MB: We heard some criticism that since she became a member of parliament she's not been vocal enough in supporting minorities such as the Rohingya, the Muslim minority, and that some of her supporters have been actively persecuting or protesting the Rohingya. Is there something to that criticism?
PP: Oh, very much so. This is a big cloud that's appeared in the sky since her release. Because she is a synonym for human rights and the courage for resistance to persecution, they were expecting her to stand up and speak out for the Rohingya and for the Muslims in general when they were persecuted.
This she really has failed to do. She's been asked the question many times, and she's given many answers, but none of them really amount to a ringing declaration of support or ringing condemnation of the attacks on the Muslim community. For example, she said, "Bangladesh also bears some responsibility for this." (Bangladesh is Burma’s neighbor, and a 99 percent-plus Muslim country.) She also says things like, "Muslim power is a problem." She's avoided taking what her supporters in the West regard as the obvious line on this matter.
I don't want to try and exculpate her or be her spokesperson on this, but I understand part of the rationale, which is that she is regarded by the military and by her non-supporters in Burma as semi-foreign, having spent many, many years outside Burma, first in India, then in Britain, and having married an Englishman and produced foreign national children. Burma is quite a xenophobic country, and it's very easy for them to align her alleged foreignness with the alleged foreignness of the Muslims who claim to have come across across the border illegally from Bangladesh.
Her enemies are always trying to lump her together with foreign elements of one sort or another. I think she probably sees this as a trap that she absolutely must not fall into because there is a lot of anti-Muslim feeling among ordinary Burmese. If she were to identify herself with the Muslim minority, I suspect she fears that she would lose a lot of her mainstream Buddhist support. This is not to excuse her silence, but it helps to explain why as somebody who is determined to survive politically she has been very timid on this matter.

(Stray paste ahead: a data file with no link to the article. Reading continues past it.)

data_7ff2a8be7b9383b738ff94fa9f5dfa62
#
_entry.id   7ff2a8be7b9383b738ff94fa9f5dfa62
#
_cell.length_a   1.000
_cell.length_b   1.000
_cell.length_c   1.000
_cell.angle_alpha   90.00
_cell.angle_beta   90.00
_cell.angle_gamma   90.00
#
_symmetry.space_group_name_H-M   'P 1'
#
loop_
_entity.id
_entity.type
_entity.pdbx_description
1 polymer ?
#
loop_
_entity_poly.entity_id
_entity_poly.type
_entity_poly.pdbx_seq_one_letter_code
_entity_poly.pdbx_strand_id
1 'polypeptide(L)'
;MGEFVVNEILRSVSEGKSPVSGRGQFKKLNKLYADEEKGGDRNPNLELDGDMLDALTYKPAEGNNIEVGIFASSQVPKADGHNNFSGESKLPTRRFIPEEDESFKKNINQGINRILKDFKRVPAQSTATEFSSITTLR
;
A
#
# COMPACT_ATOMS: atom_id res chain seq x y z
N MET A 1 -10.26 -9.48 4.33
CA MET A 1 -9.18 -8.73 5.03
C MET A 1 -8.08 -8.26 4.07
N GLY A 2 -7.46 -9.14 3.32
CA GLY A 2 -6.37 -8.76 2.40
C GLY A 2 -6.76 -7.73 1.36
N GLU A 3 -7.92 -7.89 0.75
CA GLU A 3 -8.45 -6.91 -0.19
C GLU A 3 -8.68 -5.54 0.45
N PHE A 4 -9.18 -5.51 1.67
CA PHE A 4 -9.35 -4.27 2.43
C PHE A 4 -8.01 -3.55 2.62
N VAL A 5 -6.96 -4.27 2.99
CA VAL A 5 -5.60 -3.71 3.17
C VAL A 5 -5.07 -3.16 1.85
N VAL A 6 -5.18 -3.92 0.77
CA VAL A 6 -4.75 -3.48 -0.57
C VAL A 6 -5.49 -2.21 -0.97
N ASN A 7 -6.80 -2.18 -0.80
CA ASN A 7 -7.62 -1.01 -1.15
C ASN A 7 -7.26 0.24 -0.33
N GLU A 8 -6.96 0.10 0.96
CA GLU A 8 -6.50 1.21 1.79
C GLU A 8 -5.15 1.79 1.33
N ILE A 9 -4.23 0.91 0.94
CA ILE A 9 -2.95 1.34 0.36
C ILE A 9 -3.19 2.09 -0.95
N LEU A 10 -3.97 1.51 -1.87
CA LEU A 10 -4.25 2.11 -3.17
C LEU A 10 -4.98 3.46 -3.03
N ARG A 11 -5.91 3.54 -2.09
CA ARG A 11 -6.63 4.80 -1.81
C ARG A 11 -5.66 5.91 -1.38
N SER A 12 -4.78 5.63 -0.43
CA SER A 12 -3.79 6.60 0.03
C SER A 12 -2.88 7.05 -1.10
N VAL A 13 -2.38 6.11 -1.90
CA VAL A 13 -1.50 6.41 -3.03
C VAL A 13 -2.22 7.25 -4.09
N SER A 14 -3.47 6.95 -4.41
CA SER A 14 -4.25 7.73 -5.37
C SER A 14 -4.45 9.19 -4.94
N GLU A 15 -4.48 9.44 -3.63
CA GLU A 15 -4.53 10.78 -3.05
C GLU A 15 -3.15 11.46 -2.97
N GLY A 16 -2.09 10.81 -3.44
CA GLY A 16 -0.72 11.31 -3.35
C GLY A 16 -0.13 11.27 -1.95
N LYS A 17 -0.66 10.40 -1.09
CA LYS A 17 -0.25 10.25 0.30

MB: What do you see happening in the November elections? Let's say she does gain a significant role or power in those elections.
PP: She turned 70 in August. She is still very youthful and very energetic, has no known ailments, and her personal assistant is also her personal doctor. No one is doubting her energy or her commitment. Once the election is over, if she gets a good result, then it's a whole new story and we'll watch with fascination to see what she does with power once she's got it. Aside from the points I made earlier about her broad policy decisions, it's hard to know how brilliantly or otherwise she will govern, but one can be sure that she will do it with all of her energy.
MB: Can you be sure that the existing government will allow her to assume power if she does, indeed, win it?
PP: That's the million-dollar question. This is why she's had such a ticklish game to play over the last three years since becoming a member of parliament. While remaining “The Lady,” a courageous emblem of democracy for the masses, she's also had to show the generals who hold power that she is sensible and careful, and that she won't put them all on trial and expropriate their money. It's been a balancing act. I think for a person who has had no political involvement before 1988, my own judgment is that she's carried it off pretty well.